Dr. Jim Martin 02/15/2016

fuzzy-vision.pngAge related macular degeneration (AMD) is the top cause of vision loss and blindness among the age 65 and older segment of the American population. As the number of people in this population segment continues to increase, so does the incidence of macular degeneration. Currently, there are approximately 1.75 million Americans with advanced age related macular degeneration with associated vision loss. It is anticipated that by 2020, this figure will reach nearly three million.

AMD Definition And Symptoms

Macular degeneration is exactly as the name suggests: the degeneration of the macula, which is the area of the retina responsible for sharp, central vision. The retina transforms light into electrical signals, which it sends through the optic nerve to the brain. The brain translates these signals into the images that we see. A damaged macula may make central vision appear distorted, dark, or blurry. Typically, macular degeneration doesn't result in total blindness with no ability to see. However, limited central vision can compromise a wide range of daily tasks, including reading, writing, driving, cooking, and recognizing faces.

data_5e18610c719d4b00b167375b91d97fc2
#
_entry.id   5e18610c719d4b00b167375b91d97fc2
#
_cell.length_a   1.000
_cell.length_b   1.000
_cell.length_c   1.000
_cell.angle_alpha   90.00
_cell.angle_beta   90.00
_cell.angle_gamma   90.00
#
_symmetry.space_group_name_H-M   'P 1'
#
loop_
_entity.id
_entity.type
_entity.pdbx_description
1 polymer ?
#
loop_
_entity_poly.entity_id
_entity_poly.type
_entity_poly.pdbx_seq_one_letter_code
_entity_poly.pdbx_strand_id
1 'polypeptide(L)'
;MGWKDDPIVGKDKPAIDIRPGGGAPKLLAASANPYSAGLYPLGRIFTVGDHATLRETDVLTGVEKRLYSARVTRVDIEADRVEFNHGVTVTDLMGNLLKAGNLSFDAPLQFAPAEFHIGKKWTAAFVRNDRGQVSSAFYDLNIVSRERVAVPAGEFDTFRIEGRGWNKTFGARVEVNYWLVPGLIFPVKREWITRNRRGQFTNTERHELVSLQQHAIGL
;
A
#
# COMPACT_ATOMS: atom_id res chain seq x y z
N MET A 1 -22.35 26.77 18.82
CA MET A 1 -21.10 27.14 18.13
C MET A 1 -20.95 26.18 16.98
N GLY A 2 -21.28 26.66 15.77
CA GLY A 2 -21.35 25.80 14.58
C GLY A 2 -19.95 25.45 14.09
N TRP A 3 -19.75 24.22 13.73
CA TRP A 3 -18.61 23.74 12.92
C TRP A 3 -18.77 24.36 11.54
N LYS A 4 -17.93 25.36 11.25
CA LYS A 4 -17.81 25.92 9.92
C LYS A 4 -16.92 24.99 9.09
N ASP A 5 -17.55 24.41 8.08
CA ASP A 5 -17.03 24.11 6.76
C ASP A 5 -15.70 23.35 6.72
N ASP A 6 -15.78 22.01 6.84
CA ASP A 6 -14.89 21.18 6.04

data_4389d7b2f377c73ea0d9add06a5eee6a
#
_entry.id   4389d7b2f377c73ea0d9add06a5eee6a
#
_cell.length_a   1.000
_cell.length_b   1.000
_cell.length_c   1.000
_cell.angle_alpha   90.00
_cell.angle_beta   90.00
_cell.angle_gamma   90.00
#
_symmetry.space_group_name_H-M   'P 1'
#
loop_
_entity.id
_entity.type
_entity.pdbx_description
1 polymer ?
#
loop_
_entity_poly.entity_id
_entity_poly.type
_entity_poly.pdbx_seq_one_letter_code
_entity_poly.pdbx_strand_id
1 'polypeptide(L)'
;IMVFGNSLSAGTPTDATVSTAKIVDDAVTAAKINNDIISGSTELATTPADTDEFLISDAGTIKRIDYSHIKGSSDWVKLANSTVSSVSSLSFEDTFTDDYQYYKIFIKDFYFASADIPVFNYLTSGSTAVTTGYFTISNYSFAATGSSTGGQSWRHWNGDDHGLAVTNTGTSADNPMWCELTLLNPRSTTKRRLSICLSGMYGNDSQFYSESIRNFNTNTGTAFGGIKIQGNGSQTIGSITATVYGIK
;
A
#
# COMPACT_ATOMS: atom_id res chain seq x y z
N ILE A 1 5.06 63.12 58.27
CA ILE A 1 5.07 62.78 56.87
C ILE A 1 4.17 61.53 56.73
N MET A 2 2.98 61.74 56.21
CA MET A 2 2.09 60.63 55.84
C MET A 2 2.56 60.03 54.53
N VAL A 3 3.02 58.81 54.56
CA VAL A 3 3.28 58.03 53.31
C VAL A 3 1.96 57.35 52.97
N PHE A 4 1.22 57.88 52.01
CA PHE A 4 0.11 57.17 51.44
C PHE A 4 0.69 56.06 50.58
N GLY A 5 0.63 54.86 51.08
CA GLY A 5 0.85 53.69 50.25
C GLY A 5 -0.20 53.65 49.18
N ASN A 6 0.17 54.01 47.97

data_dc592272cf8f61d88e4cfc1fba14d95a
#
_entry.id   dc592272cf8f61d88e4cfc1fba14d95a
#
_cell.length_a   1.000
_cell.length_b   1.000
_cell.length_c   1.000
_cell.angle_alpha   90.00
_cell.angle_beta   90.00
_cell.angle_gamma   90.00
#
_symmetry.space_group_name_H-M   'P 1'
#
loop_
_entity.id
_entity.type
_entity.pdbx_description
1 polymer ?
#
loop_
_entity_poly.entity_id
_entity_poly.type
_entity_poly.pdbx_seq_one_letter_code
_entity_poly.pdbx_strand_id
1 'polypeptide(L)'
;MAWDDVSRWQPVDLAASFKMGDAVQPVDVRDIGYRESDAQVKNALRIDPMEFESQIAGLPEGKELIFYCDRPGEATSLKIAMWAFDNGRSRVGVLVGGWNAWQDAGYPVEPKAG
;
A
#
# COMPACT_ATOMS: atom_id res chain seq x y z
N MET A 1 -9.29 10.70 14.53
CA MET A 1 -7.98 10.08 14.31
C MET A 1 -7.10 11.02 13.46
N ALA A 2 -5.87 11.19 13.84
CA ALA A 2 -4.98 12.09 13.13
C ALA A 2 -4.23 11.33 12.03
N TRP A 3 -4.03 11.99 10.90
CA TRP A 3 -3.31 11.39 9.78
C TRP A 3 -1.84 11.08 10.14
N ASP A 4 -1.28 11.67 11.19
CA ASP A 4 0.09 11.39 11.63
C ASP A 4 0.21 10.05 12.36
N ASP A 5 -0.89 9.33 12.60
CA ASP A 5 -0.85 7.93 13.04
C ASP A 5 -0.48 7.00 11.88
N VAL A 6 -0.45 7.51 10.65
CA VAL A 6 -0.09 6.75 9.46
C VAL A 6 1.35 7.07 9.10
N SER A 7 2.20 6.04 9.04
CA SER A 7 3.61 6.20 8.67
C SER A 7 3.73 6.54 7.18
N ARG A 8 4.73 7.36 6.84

Types Of Macular Degeneration

There are two types of macular degeneration: dry (non-neovascular) and wet (neovascular). Between 85 and 90 percent of macular degeneration patients have dry macular degeneration. Dry macular degeneration is the result of the thinning and aging of the macular tissues, pigment depositing in the macula, or a combination of these two processes.

In about 10 percent of degeneration patients, the condition progresses to wet degeneration, which often leads to more severe vision loss. Wet degeneration patients experience blood vessel growth in areas where blood vessels aren't supposed to grow, such as underneath the retina. When these blood vessels leak blood and fluid, the light-sensitive retinal cells become permanently damaged, die off, and form blind spots in the central vision.

Early Signs And Testing

Eye care practitioners perform retinal exams as part of regular checkups to screen for macular degeneration before symptoms even occur. When an optometrist suspects degeneration, he administers a brief evaluation using an Amsler grid to measure central vision. An Amsler grid consists of black lines arranged in a graph pattern with a reference dot in the middle. Macular degeneration patients often see blurred or wavy lines with dark regions in the center. If your eye doctor detects central vision defects, he may order a fluorescein angiography to assess the retinal blood vessels around the macula.

Completing regular eye exams allows your optometrist to screen for and detect macular degeneration when it's still in the early stages. If you're experiencing unusually fuzzy or distorted vision or you have shadowy areas in your central vision, schedule an appointment with Broome Optical today.

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